People pleasers often have a hard time standing up for themselves. It just feels easier to say yes to any request (no matter how small or so big), avoid conversations where you have to defend your opinion, and put off asking for things that you want or need.
Standing up for yourself is a skill — and like any skill, you can take steps to get stronger and more comfortable with using it with the right practice.
Standing for yourself requires understanding that you have needs and desires and being proactive about fulfilling them. I often encourage clients who are struggling with these concepts to allow themselves to be “selfish”. If the only way you understand focusing on yourself is through this judgmental lens, why not lean into it until you understand that prioritizing what you need is actually OK?
Accepting your wants and needs helps you identify where in your life you need to stand up for yourself. For example, let’s say both your roommates have jobs that are much more high pressure and time-consuming than yours, so over time you end up picking up more slack for the chores and housework… and then more, and then more, until you are essentially carrying it all on your own. Ignoring your wants and needs would prevent you from acknowledging that your time is also limited and your roommates are not contributing their fair share of chores and without that awareness, it would be impossible to take the next step of confronting your roommates and establishing new boundaries.
Know how to communicate
Once you’ve decided to stand up for yourself, the next challenge is often figuring out how to get your message across. If you’re not careful, the way in which you communicate what you need might undermine your message.
Let’s say you’re in a situation where your boss, in a misguided attempt to be a jovial, fun boss, has given you a silly nickname that they use for you often. After cringing through it for a day or two, you’ve come to realize you have to address what’s going on and make it stop.
When you initiate a conversation with your boss, make sure your body language conveys that you’re discussing something serious. You don’t need a rigid, aggressive posture, but you want to stay away from fidgety movements or slouching in your chair, anything that suggests a super casual interaction.
Remember to discuss things in terms of how YOU think and feel by using “I” statements. This will make your conversation more clear and prevent needless debate. “I don’t like that you’re using a nickname for me” is more useful to say than “people don’t like that you’re using nicknames”. With the latter, your boss might disagree that “people” dislike their use of nicknames, and may miss the insinuation that you’re specifically bringing this up in relation to yourself.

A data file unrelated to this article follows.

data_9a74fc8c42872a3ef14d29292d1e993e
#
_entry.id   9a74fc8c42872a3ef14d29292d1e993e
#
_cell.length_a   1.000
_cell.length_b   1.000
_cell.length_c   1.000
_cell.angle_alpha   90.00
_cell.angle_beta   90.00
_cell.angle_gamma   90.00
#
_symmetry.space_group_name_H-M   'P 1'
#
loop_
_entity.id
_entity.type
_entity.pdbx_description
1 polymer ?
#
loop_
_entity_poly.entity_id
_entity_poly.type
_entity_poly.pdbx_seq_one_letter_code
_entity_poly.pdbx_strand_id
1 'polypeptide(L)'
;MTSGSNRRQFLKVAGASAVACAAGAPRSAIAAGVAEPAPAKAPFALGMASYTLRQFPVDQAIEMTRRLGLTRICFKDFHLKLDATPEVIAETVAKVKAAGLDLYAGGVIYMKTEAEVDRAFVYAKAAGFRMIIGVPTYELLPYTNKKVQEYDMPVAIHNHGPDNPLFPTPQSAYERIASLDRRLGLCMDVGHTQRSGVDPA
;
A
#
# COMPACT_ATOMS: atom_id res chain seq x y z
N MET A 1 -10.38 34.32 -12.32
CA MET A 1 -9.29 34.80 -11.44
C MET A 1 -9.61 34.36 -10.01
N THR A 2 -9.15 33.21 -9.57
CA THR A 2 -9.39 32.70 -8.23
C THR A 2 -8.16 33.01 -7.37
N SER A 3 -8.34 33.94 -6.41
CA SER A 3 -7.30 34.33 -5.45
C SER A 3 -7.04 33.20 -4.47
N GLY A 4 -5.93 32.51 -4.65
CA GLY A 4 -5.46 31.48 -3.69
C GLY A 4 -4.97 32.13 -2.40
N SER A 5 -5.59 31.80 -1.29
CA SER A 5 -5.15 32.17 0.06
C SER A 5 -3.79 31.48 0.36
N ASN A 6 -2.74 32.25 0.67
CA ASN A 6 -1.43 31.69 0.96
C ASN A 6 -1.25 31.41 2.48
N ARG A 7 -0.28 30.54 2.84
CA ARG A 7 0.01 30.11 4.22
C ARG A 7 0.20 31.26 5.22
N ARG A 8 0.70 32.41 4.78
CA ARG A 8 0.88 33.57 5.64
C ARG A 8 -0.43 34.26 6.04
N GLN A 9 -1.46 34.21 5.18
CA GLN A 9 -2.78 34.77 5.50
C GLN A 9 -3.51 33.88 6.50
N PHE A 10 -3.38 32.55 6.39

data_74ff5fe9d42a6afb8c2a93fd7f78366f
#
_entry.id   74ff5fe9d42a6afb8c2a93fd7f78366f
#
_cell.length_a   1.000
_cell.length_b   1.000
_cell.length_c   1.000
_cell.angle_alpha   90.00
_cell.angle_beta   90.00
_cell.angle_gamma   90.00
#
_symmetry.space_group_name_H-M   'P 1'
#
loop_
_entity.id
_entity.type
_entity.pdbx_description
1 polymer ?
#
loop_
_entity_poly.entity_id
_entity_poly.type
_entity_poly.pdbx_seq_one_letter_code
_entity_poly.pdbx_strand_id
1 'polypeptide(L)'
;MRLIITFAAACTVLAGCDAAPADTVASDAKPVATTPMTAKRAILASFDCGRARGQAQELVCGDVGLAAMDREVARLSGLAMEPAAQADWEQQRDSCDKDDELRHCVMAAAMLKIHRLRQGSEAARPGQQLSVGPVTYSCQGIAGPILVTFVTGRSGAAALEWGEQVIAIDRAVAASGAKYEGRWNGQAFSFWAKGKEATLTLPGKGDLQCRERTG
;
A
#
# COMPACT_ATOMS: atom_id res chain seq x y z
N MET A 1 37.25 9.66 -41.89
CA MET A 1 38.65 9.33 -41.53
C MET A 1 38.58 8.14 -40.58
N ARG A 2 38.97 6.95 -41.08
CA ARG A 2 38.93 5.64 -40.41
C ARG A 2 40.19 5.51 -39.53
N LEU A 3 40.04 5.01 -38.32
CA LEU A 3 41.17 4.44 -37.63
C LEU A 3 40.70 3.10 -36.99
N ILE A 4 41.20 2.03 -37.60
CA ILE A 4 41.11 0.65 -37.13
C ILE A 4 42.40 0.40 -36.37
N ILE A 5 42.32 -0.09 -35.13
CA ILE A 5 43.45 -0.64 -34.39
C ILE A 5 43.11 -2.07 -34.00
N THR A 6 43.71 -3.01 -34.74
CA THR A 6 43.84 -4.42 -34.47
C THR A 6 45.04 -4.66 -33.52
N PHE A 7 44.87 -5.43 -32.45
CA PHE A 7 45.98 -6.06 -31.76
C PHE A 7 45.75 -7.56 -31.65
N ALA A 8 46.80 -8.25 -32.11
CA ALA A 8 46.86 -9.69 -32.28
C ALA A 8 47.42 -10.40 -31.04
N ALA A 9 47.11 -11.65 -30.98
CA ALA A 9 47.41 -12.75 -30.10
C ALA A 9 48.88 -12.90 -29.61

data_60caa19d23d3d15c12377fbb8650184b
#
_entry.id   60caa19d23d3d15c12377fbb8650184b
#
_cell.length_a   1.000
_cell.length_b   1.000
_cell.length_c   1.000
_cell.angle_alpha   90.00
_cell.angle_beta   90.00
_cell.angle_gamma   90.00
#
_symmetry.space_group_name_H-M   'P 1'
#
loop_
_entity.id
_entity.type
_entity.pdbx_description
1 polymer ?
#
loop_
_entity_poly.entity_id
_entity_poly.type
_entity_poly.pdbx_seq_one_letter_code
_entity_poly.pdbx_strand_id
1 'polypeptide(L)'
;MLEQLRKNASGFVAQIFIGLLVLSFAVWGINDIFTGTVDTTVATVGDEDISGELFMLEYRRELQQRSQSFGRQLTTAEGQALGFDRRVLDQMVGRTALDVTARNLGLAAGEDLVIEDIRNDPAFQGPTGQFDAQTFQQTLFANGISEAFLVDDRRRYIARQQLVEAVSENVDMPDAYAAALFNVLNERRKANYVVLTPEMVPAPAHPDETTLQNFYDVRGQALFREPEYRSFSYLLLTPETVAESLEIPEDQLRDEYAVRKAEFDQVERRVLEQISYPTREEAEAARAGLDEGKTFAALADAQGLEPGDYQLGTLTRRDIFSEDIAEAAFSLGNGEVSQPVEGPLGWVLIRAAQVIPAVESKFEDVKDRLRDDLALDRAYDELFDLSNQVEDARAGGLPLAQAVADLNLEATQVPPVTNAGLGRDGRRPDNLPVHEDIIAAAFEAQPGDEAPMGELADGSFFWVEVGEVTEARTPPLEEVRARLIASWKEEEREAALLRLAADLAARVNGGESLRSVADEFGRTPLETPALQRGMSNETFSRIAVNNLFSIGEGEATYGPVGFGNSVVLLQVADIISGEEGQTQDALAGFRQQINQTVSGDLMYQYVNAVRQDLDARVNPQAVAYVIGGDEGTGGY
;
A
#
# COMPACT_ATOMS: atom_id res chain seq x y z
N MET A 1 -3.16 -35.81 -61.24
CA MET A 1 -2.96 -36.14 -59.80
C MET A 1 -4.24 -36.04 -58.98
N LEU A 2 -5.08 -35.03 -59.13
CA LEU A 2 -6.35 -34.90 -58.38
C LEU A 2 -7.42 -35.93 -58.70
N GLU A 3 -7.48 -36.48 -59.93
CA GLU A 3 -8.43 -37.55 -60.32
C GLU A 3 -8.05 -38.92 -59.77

Expressing what you want to happen next is also part of standing up for yourself. “I don’t like that you’re using a nickname for me, and I’d like for you to stop, please” sends a clear message that you don’t want to be called a nickname anymore. By contrast, “I don’t like that you’re using a nickname for me” by itself could be wrongly interpreted as you joking around with your boss.
Accept uncomfortable feelings
It’s important to acknowledge and listen to your feelings, but emotions should not dictate your actions or decisions without any other kinds of additional input (like logic, priorities, and values). Anticipating that difficult emotions can come up when you stand up for yourself helps prevent those emotions from taking control.
If you’re not used to standing up for yourself, you will likely feel guilty when you do. For example, if you’ve been pet sitting for your neighbor when they go out of town practically every weekend and you really want your Saturday and Sunday mornings back, it might be hard to finally say that you’re not available for pet sitting any longer. You may experience a guilty feeling that judges you for wanting time to yourself, and for being tired of extending this “small” favor to someone else. But just because you feel that way, it doesn’t mean you’ve done something wrong.
Thinking logically about your situation can help you realize that your neighbor has relied too heavily on your generosity, reflecting on your priorities can remind you that you need weekend mornings to work on your goal of getting enough sleep, and acknowledging that you value you down time can show you that it’s OK to make a decision that protects it.
Getting more support
Therapy can help you gain a better understanding of your wants and needs, practice setting and maintaining boundaries, and learn how to hold and accept any difficult emotions that come along with standing up for yourself. Give it a try — click the button below to set up a free phone consultation, and we can chat about how my practice can help you gain that confidence and experience success.